Accidentally Famous on the Street

Last August, I performed street magic for two weeks on Fisherman’s Wharf in Monterey.  I had a good time and polished my Linking Rings routine.  When summer ended, I left.  Last week, I returned.  Within the first ten minutes, a homeless guy called over to me.

“Hey, I know you!  Welcome back!”


He was big and smiley and had wild hair and a booming voice that filled the waterfront.

Then another homeless guy called over a big hello, too, even repeating some of my joke lines back to me, saying that he had appropriated them for his own show.

“Reach into your pockets and take out a 5-dollar bill.  Keep that for yourself and give the rest to me!”

I didn’t begrudge him stealing the line from me; I had stolen it myself.

Playing the street is an on and off thing for me.  I started busking in 1994, when I was trying to get good at stage magic.  In 1998, I published a book called Be a Street Magician!: A How-To Guide (Aha! Press,, which made me semifamous in a niche audience, magicians.

These days, the vast majority of my business consists of big-paying inside gigs.  But when business is slow, I like to road-test my new material by performing on the street for an endless stream of new audiences.  Last week, I happened to get hired to perform for a couple of fancy parties at the classic-car show in Carmel, so while I was up here, I decided to play the wharf.

My first day back on the wharf, I did well.  I was even approached by a couple who saw my show and wanted me to come to their 6-year-old daughter Jasmine’s birthday party the next evening.  We negotiated on the spot.  They wanted me to go down $50 on the price.  I said I would do that if they bought my newly published enovel, What Happens to Us,, and got five of their friends to do so, as well.  I didn’t tell them that I hadn’t brought all my best kids’ show props–the die box, for example (see video).

The next day, a Sunday, I went back out to the wharf to get in a couple hours of busking before the party.  A man walked up to me with his kid.

“I’m glad you’re here!” he said.  “I saw you yesterday, and I liked it so much that I brought my boy to see you!”

It was strange to make such an imprint on this community without even trying much.  I felt like I was becoming accidentally famous.

In one of my audiences was an 18-year-old guy with the wild hair of an intellectual.  He said his name was Forrest.

“Man, you must get all the damn Gump jokes,” I said.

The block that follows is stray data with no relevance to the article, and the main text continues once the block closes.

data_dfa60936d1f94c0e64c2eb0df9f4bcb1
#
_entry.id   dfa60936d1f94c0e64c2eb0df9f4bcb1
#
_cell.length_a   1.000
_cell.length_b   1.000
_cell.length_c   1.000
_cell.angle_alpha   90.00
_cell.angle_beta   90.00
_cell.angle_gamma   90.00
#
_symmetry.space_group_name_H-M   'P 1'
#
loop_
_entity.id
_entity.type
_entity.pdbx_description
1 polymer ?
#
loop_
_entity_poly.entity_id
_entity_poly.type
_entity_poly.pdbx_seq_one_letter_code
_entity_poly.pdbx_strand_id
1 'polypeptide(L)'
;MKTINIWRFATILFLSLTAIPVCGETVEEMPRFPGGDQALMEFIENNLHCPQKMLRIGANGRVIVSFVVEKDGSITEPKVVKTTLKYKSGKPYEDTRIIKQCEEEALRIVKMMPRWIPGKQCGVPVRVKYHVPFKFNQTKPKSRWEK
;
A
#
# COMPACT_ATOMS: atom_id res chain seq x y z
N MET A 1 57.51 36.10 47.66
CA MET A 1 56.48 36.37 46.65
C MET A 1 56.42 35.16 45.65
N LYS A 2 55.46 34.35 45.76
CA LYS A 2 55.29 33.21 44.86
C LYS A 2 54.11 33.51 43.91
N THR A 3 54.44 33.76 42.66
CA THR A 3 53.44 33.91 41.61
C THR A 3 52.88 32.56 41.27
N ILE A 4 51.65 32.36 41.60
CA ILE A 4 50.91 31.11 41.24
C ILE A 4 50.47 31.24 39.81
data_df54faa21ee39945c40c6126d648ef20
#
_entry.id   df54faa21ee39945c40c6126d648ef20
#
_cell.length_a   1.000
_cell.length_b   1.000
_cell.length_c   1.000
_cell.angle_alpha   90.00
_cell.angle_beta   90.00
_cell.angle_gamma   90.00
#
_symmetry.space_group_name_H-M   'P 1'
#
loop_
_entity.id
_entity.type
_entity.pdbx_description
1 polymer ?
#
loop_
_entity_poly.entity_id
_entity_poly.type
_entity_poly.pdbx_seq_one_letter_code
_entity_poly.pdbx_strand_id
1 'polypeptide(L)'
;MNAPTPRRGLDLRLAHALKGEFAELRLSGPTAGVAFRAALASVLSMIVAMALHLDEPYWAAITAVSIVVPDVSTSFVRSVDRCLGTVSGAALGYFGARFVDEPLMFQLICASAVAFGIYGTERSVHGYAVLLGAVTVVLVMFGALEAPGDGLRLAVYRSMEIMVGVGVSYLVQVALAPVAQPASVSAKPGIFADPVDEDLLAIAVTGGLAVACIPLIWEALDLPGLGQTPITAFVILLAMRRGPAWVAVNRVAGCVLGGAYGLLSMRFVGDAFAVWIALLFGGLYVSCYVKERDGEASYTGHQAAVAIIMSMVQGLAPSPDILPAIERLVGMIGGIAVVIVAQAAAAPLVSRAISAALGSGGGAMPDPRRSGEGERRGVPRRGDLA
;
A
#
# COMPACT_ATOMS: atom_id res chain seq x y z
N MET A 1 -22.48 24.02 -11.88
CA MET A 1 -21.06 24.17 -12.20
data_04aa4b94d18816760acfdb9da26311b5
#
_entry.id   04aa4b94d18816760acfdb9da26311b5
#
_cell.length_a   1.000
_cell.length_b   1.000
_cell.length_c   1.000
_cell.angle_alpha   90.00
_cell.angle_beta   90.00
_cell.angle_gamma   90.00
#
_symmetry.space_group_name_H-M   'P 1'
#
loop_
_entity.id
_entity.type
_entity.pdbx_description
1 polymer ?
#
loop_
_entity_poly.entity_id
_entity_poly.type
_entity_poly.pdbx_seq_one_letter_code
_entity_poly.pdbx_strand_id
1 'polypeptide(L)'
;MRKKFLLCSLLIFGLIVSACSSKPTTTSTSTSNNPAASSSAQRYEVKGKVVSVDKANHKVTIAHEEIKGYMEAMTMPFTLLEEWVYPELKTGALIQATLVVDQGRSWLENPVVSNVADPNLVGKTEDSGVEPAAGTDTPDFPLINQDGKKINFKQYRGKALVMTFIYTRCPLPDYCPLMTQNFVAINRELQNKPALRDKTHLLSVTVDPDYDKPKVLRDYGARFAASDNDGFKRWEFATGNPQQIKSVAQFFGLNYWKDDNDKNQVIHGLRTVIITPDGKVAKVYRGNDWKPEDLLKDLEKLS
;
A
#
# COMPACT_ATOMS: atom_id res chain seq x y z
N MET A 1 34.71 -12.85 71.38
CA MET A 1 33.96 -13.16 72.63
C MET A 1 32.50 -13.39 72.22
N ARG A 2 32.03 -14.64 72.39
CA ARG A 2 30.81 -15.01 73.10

“Stupid is as stupid does,” he said, grinning.

During the show, I ended up casting aspersions on Forrest’s wealth because he lived in Seaside.  Everybody laughed.  Later, when I held out my hat for tips, Forrest came up and dropped in a $20 bill.

“Not all people in Seaside are poor,” he said.

I couldn’t believe I had benefited financially by making Forrest feel insecure.  It seemed to be against my philosophy of life, which is that being relentlessly positive is the way to happiness and wealth.  Still, I didn’t give him the twenty back.

Come evening, I did the kids’ show at the park and kicked ass.  Afterwards, two separate guys came up and asked me if they could have my card.

“I live in Los Angeles,” I said, handing it over, but then warned him.  “I’d have to charge a lot more for the show.”

“How much?”

“Like $1,200 at least.”

“That’s okay.”

IMG_3849It was a good weekend at the wharf.  Tomorrow, I’m going to try to play the local Farmer’s Market (see photograph above), which is so packed and busy that it looks promising.


30 thoughts on “Accidentally Famous on the Street

  1. Thats an excellent routine……….. good crowd control……. you need to know just how far you can wind kids up before it all explodes into mayhem……….. the yes man bit was priceless…… loved it

    • I busked in Australia once. I was touring the magic clubs of Australia, lecturing in Sydney, Melbourne, Adelaide, and Brisbane. In Melbourne, I lectured at the German Club, third floor. There’s a river where the buskers do their thing, but I didn’t do it there. It wasn’t till Adelaide that the club bought me a license and I busked on Rundle Street. I’m glad you asked. 🙂

      • My memory must be going……… did I ask…….. do I live in Australia? Is there a river in Melbourne where I supposedly live? Is it that hard to get a license that you are in another city before it kicks it? Ho Ho

  2. What a great post! A little peek inside the mind of a magician. How wonderful that the homeless people remembered you and welcomed you back openly…a little warm fuzzy there. Woof! Love, Maggie the Pitbull

  3. Thanks for the follow. I really like your style of writing, it is so inclusive and welcoming. Talent like yours acts like a magnet so no wonder you are doing so well. Doing children’s shpws must be a hoot. 🙂

  4. I’m glad you’re following my blog for two reasons. First, it’s always nice to know (or be under the illusion) that people like my writing. Second, it brought me to your blog, which really is well-written. I hope not to disappoint (at least not too often), and I look forward to reading more of your work.

  5. In the 80s I lived in SF and went out with a street artist who drew caricatures down on the Wharf. thanks for bringing back lovely memories. Street artists are cultural treasures. —Jadi

  6. Love your video! Thanks for visiting my blog and I appreciate the following and I look forward to following you. Thanks again

  7. Thank you for looking in on my blog and for the follow. I won’t deny I feel flattered. Here in France I’m about to go to bed, but I’ll have a longer look around your blog in the morning.


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